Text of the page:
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and the input pressure of H2 in an anode are constant.[10][11].O2 - Σ Aca. re { } (6) ( s + Ach . H 2 = log ( pan . However. The system transfer function model of the output flow rate and pressure versus the command signal is shown in Fig. The equations are described as follow: dpch. H 2 ⋅ k an ) reacted pan. n G1 ( s ) = 2 2 s + 2 ⋅ ξ w ⋅ ω w.O2 ) ⋅ kca ⋅ (TFC − 298.O2 = log ( pca . and concentration overpotential.O2 ) ⋅ k ca ⋅ (TFC − 298. re ) + Ach .O2 B. H 2 = lo g ( pan. x Wch .re ) pch . The air compressor model has been modeled in [8]. H 2 + Vca .n pcp = p in ca 2 s 2 + 2 ⋅ ξ p ⋅ ω p .O2 = lo g ( pca . In this is the OCV of reactant kch is the OCV constant of channel TFC is the temperature of fuel cell The reactant redistribution and proton transport in a cell are described by complex partial differential equations or lumped model having many parameters [1~3]. [11].O2 OCV Van. H 2 ξ and ωn is the damping ratio and the natural frequency K i is the integral gain vcm is the command signal react Wan. 2. n Rre ⋅ TFC Vch Rre is the gas constant of reactant Vch is the volume of channel Ach. in is the pressure of reactant in channel .re is the flow contant in Wcp = Wca vcm Wair _ ref + Σ - K C(s) = i s 2 ω w.00 ©2009 IEEE 721 .re ⋅ kch . H 2 ( s + Aan. ω 2 p . H 2 ) ⋅ kan ⋅ (TFC − 298. the OCV by the partial pressure of H2 and O2 is described as follows: OCV = Van . The consumed power of the compressor can be calculated by the output pressure and air flow rate in the compressor = kch . G2 ( s ) = Van . its parameters are easily obtained. reactant flow dynamics are linearized. The Nernst equation and activation overpotential are affected by the partial pressure of the reactants and water saturation pressure [8]. In this paper.n ⋅ s + ω p . and H2 recycler plays the role of making the dynamics of H2 flow and reaction better.O2 ( s + Aca. In this ⋅ ( pch .H 2 + n ⋅ M O2 4F react Wca .re − pch . ch is ca or an (cathode or anode) The OCV model by fuel flow in channels are shown in Fig. H 2 + Σ in react ⋅ Wch .O2 pca . The OCV model by fuel flow and reaction in channels where M x is the gas molar mass F is the Faraday nummber n is the nummber of fuel cell stack (1) 978-1-422-2812-0/09/$25. OCV Model by Fuel Flow in Channels The voltage model of a fuel cell has been presented by Nernst equation and voltage drops which are activation overpotential. dynamic equations are nonlinear and its parameters are difficult to identify in [8].15) Vca . ( s + Ach .15) + - VOC — Fig. By method of identification through a step response test. Air Compressor Model The dynamics of an air compressor consists of the compressor air flow and the electromechanical behavior of the motor. ohmic overpotential. It is assumed that the H2 pressure regulator and recycler are ideal because the method of supplying H2 is to keep an input pressure of anode channel constant by a pressure ) out ⋅ pch .re ⋅ kch .H 2 The control of the compressor is implemented by the feed forward controller of the fuel cell current and feedback with an integral controller. Air compressor model in where Wcp = Wca is the air flow rate of the compressor in pcp = pca is the output pressure of the compressor re is O2 or H2.15) Vca .re ⋅ ( in react out (4) = Ach. H 2 - + - Van .re is the air flow rate. H 2 ) ⋅ k an ⋅ (TFC − 298. the model linearization and the systems order are determined by the DC motor model and static compressor model [10].15) (2) (3) where Vch . 3. assumed that the output pressure in a cathode is constant and the pressure change is ) dt out out (5) Wch .dynamics is very slow and the temperature can be well controlled by its cooling system. The reaction rate of = Fig. and O2 is determined by the fuel cell current. re ⋅ kch .re − Wch .re − Wch .O2 + Voc iFC n ⋅ M H2 2F − where pch.n kch .O2 ⋅ kca ) in Wca. It is assumed that the input humidity in cathode channel is constant because the change in the air humidity of the humidifier is slow. + + - Vca .re = Ach . n ⋅ s + ω w. 3.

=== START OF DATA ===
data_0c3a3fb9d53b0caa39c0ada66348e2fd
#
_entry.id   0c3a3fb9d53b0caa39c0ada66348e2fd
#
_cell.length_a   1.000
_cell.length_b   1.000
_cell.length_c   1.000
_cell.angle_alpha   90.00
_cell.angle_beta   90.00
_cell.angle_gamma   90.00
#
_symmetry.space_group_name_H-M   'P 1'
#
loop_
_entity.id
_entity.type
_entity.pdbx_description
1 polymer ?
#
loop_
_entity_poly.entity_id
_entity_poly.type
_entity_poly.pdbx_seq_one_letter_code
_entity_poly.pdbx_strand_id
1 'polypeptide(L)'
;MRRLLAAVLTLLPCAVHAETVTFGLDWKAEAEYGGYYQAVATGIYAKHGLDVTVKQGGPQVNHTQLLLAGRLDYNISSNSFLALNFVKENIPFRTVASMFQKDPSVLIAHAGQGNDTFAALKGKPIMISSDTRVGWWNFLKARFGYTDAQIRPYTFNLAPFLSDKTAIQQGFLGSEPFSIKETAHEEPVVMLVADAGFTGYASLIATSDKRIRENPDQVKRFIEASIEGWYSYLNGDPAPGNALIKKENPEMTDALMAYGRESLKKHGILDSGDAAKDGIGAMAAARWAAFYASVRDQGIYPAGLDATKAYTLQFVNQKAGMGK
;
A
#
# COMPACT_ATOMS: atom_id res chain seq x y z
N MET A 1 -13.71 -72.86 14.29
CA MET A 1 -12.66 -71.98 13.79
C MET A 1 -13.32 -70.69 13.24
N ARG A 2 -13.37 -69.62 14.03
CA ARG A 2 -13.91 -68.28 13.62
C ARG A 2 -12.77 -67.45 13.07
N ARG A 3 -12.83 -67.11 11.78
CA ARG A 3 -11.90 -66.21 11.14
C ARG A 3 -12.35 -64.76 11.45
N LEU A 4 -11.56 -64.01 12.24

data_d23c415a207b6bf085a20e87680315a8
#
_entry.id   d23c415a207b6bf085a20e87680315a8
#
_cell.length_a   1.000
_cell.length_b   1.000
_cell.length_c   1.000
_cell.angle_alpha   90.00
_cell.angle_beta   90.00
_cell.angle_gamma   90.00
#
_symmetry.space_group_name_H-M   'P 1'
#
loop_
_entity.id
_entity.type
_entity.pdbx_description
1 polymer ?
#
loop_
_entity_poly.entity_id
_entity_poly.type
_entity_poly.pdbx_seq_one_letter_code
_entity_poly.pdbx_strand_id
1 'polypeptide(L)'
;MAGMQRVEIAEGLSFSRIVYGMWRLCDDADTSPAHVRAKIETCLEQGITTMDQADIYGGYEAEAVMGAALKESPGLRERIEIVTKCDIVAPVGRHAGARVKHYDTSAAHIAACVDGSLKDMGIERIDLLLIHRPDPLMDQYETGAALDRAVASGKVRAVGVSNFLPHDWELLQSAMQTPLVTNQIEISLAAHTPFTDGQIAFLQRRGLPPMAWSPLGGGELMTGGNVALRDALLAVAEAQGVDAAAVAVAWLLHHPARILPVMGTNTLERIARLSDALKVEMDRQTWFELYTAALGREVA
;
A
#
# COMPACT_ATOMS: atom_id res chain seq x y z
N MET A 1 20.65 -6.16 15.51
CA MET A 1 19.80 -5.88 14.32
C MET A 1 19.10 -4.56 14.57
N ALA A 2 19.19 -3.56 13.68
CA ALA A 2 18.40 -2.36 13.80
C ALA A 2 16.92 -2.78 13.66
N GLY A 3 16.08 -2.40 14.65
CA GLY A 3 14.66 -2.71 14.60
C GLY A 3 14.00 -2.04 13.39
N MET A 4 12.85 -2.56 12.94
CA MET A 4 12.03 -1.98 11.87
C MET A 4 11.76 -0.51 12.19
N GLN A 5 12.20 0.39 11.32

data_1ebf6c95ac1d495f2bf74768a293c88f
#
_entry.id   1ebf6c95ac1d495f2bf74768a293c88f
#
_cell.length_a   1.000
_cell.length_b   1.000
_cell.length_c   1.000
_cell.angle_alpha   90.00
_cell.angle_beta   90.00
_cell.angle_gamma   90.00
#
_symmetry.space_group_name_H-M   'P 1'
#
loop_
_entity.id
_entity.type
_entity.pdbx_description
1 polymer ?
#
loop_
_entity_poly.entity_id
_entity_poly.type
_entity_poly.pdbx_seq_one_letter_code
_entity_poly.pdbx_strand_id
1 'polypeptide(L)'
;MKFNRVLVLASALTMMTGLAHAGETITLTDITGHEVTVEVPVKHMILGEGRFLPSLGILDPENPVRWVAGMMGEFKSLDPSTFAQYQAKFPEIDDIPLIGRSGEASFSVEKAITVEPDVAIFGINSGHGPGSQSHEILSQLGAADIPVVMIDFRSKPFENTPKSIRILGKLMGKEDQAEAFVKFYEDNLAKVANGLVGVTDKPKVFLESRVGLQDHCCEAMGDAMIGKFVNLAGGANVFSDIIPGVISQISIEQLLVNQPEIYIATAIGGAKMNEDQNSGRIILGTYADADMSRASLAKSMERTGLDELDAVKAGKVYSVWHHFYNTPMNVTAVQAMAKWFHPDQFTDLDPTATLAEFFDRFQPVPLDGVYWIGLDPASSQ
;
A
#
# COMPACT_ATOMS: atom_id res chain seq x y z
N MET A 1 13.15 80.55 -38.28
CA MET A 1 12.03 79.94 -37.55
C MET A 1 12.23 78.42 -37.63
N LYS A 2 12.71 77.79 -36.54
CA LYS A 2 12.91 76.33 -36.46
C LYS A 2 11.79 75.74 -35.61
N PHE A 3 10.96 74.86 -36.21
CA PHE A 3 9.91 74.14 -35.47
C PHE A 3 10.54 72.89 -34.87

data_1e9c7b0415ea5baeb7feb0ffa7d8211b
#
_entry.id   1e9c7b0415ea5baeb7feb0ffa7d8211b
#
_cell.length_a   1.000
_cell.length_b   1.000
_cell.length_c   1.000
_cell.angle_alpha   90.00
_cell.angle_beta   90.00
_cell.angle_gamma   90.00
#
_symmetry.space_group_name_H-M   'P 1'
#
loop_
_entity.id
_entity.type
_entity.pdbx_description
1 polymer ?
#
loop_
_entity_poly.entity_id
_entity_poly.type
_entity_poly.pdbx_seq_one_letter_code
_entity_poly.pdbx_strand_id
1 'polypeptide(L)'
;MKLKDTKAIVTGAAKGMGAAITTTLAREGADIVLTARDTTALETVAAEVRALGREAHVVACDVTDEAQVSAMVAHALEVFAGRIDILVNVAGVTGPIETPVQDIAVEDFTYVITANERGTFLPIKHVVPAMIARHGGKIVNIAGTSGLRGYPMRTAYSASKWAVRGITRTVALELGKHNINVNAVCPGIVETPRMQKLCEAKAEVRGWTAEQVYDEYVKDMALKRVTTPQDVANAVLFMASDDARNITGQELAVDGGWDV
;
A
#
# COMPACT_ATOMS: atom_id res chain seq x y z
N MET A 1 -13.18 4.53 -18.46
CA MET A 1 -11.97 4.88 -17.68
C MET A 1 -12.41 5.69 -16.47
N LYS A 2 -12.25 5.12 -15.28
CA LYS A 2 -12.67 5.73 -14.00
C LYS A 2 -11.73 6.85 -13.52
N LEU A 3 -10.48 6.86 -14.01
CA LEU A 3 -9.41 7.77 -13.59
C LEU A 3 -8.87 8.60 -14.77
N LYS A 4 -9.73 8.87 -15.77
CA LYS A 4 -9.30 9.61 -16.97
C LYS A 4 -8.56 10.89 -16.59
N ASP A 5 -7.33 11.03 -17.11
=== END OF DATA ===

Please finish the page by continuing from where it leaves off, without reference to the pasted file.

Frequency response Test A fuel cell system is connected to the power electronics circuits or electric loads which contain the ripple current with various frequencies. H 2 - + - Van . It presents the OCV from fuel flow dynamic effect and the frequency characteristics. 978-1-422-2812-0/09/$25. Fig. Fig. Conditions of supplying the air flow and H2 are such that the air compressor is controlled as the stoichiometry 2 of the reactant air flow required by the average current of a fuel cell and the input pressure of the H2 remains 1. 5. 6.O2 OCV + - Rct + Σ C (s) = - Ki s vcm 2 s 2 + 2 ⋅ ξ ⋅ ω n ⋅ s + ωn ω n2 + - Compressor model Fig. Step current test when Wair = const.1 0. where Rs is the series resistance Cdl is the double layer capacitance Rct is the charge transfer resistance Its parameters are obtained from the step current test shown in Fig.5 Fig. Charge Transfer and Double Layer A fuel cell has the similar electrochemical impedance characteristics as a battery. charge transfer and double layer Step Current Test when Wair = constant 50 Voltage Current Voltage (V) and Current (A) 40 III. The ripple current tolerable to a fuel cell 10 0 0 0.H 2 Rs 3. H 2 + Σ pan . H 2 (s + Aan. and (b) show the influence of the response time of the air compressor on the change in the fuel cell voltage.H 2 Cdl Rs in pan. The proposed model describes the static behavior of the fuel cell system well. three experiments such as the static V-I characteristic curve test. Step Current Test The dynamic response of the air compressor is slower than the change of electric loads (current). H 2 Aan.O2 (s + Aca . 4.57 × 10 −8 × nFC ⋅ I FC n ⋅ M O2 4F react Wca . B. A. 4.O2 ⋅ kca ) in Wca. but their identification should be compensated by subtracting the OCV dynamics from the results including the OCV dynamics caused by fuel flow in channels. and frequency response tests are conducted. The complete model of a practical fuel cell system proposed in this paper is shown in Fig. Slow flow means that the compressor control speed is slower than that in normal state. 8 (c) shows that the experimental results are almost equal to those of the proposed model. Proposed fuel cell dynamic model Fig. Static V-I Characteristics Curve Test The V-I characteristic curve experiment is conducted and the proposed model is simulated for comparison as shown in Fig. H 2 ⋅ k an ) reacted pan. C. step current tests. because of the nonlinear behaviors of a fuel cell. 7. 1kW PEM fuel cell stack is used for experiments.3 time (sec) 0.2 0. 5. charge transfer and double layer from reaction rate. There is a small difference between the experiment data and the simulated data at a low current. and will determine its capacity.O2 - Σ Aca. ionic transport and water concentration is described as the equivalent circuit model shown in Fig.4 0. The slow dynamics of the air compressor and fuel flow causes the voltage drops. EXPERIMENTAL RESULTS AND MODEL VALIDATION 30 20 In order to understand the static and dynamic behavior of a fuel cell system and to validate the proposed model.O2 Wcp .00 ©2009 IEEE 722 Rct VOC .C. The model of series resistance. 8 (a). on condition that the fuel supply flow rate is constant and the step current changes from 0A to 20A at 0 second.ref + + - Vca . Model of series resistance.3 bar.O2 pca. This voltage drops must be compensated by a secondary energy source such as battery or supercapacitor. Cdl iFC n ⋅ M H2 2F react Wan . 6. Model of Series Resistance.